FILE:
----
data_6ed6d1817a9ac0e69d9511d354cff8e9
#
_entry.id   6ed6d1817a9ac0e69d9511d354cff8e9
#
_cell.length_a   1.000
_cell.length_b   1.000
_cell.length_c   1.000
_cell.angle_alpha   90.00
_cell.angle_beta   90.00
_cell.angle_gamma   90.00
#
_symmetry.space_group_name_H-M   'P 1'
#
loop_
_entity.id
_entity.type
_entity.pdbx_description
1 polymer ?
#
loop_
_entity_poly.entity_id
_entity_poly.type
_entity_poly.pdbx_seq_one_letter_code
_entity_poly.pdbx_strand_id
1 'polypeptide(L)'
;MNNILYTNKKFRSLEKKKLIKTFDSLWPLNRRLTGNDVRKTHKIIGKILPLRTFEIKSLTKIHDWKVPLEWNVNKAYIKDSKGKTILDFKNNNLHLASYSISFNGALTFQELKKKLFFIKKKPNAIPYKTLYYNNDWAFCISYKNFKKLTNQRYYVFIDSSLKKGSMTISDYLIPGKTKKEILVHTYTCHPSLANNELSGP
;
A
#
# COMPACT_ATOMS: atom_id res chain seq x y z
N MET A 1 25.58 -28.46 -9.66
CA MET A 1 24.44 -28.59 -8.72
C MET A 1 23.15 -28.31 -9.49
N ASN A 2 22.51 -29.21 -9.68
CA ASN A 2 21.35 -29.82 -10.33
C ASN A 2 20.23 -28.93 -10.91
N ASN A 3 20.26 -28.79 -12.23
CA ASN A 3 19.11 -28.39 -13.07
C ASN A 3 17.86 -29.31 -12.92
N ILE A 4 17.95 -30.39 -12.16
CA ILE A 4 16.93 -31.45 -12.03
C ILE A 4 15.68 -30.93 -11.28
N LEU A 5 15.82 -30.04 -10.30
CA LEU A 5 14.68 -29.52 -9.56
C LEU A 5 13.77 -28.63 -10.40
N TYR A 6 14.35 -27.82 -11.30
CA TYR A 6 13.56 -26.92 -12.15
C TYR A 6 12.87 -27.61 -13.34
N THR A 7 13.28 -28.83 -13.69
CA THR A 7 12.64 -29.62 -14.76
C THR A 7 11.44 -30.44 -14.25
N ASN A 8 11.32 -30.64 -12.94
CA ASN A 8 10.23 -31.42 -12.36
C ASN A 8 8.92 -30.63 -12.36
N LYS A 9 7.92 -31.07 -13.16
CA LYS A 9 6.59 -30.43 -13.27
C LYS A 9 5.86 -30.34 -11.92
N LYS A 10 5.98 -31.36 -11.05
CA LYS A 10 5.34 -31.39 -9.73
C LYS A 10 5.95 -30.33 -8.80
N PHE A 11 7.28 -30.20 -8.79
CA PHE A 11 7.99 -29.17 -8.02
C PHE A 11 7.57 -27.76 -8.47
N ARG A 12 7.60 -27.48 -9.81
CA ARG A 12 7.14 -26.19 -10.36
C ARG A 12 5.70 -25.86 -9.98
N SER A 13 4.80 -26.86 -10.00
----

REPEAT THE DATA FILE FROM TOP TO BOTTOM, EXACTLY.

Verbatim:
data_6ed6d1817a9ac0e69d9511d354cff8e9
#
_entry.id   6ed6d1817a9ac0e69d9511d354cff8e9
#
_cell.length_a   1.000
_cell.length_b   1.000
_cell.length_c   1.000
_cell.angle_alpha   90.00
_cell.angle_beta   90.00
_cell.angle_gamma   90.00
#
_symmetry.space_group_name_H-M   'P 1'
#
loop_
_entity.id
_entity.type
_entity.pdbx_description
1 polymer ?
#
loop_
_entity_poly.entity_id
_entity_poly.type
_entity_poly.pdbx_seq_one_letter_code
_entity_poly.pdbx_strand_id
1 'polypeptide(L)'
;MNNILYTNKKFRSLEKKKLIKTFDSLWPLNRRLTGNDVRKTHKIIGKILPLRTFEIKSLTKIHDWKVPLEWNVNKAYIKDSKGKTILDFKNNNLHLASYSISFNGALTFQELKKKLFFIKKKPNAIPYKTLYYNNDWAFCISYKNFKKLTNQRYYVFIDSSLKKGSMTISDYLIPGKTKKEILVHTYTCHPSLANNELSGP
;
A
#
# COMPACT_ATOMS: atom_id res chain seq x y z
N MET A 1 25.58 -28.46 -9.66
CA MET A 1 24.44 -28.59 -8.72
C MET A 1 23.15 -28.31 -9.49
N ASN A 2 22.51 -29.21 -9.68
CA ASN A 2 21.35 -29.82 -10.33
C ASN A 2 20.23 -28.93 -10.91
N ASN A 3 20.26 -28.79 -12.23
CA ASN A 3 19.11 -28.39 -13.07
C ASN A 3 17.86 -29.31 -12.92
N ILE A 4 17.95 -30.39 -12.16
CA ILE A 4 16.93 -31.45 -12.03
C ILE A 4 15.68 -30.93 -11.28
N LEU A 5 15.82 -30.04 -10.30
CA LEU A 5 14.68 -29.52 -9.56
C LEU A 5 13.77 -28.63 -10.40
N TYR A 6 14.35 -27.82 -11.30
CA TYR A 6 13.56 -26.92 -12.15
C TYR A 6 12.87 -27.61 -13.34
N THR A 7 13.28 -28.83 -13.69
CA THR A 7 12.64 -29.62 -14.76
C THR A 7 11.44 -30.44 -14.25
N ASN A 8 11.32 -30.64 -12.94
CA ASN A 8 10.23 -31.42 -12.36
C ASN A 8 8.92 -30.63 -12.36
N LYS A 9 7.92 -31.07 -13.16
CA LYS A 9 6.59 -30.43 -13.27
C LYS A 9 5.86 -30.34 -11.92
N LYS A 10 5.98 -31.36 -11.05
CA LYS A 10 5.34 -31.39 -9.73
C LYS A 10 5.95 -30.33 -8.80
N PHE A 11 7.28 -30.20 -8.79
CA PHE A 11 7.99 -29.17 -8.02
C PHE A 11 7.57 -27.76 -8.47
N ARG A 12 7.60 -27.48 -9.81
CA ARG A 12 7.14 -26.19 -10.36
C ARG A 12 5.70 -25.86 -9.98
N SER A 13 4.80 -26.86 -10.00